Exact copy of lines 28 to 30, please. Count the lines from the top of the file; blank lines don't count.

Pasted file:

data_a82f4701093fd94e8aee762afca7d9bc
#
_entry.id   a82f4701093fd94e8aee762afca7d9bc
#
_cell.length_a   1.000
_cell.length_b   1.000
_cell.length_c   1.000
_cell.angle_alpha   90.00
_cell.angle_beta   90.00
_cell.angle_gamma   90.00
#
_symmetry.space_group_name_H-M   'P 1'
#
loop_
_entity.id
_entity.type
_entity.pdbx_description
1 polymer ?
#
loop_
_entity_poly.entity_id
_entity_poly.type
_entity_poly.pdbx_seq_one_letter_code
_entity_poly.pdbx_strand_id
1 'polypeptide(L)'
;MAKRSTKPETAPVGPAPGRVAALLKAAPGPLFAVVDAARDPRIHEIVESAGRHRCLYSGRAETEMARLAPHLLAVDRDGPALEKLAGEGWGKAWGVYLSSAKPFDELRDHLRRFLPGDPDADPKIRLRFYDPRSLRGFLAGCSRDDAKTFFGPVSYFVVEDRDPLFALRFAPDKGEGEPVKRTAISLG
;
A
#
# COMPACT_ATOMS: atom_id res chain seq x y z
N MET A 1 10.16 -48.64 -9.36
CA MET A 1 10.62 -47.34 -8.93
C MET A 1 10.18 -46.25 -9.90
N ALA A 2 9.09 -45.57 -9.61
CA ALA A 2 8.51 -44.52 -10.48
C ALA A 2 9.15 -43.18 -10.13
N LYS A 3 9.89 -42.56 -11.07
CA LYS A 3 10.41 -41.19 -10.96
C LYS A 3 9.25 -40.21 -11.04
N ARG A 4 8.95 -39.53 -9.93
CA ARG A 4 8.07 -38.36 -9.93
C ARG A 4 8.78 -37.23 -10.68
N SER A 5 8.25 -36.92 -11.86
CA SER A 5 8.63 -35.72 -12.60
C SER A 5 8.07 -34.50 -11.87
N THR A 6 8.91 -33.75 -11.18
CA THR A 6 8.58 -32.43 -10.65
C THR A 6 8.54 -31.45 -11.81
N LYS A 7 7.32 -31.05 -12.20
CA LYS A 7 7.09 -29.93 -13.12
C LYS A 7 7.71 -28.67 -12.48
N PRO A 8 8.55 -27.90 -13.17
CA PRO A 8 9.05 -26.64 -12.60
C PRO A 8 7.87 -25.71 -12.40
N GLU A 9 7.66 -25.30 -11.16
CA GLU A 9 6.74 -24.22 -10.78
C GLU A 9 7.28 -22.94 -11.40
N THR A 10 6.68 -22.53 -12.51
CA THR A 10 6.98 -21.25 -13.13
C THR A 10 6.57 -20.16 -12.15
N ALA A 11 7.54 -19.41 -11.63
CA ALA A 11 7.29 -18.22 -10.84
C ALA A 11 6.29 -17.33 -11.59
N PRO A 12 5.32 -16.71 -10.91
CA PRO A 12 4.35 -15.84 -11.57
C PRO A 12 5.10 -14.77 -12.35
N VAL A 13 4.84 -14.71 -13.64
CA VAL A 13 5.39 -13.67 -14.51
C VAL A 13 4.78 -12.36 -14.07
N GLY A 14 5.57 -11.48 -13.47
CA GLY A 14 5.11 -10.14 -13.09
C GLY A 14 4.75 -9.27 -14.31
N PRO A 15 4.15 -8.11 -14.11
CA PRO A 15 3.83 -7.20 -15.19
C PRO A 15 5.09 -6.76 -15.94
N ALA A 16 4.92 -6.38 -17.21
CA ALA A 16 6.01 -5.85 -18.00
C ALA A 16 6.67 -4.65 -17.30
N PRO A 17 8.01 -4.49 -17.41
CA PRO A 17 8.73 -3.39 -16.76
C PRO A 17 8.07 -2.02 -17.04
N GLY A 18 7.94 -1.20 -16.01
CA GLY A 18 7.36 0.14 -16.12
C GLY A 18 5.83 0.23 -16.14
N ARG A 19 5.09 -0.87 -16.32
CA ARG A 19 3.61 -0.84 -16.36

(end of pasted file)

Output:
A
#
# COMPACT_ATOMS: atom_id res chain seq x y z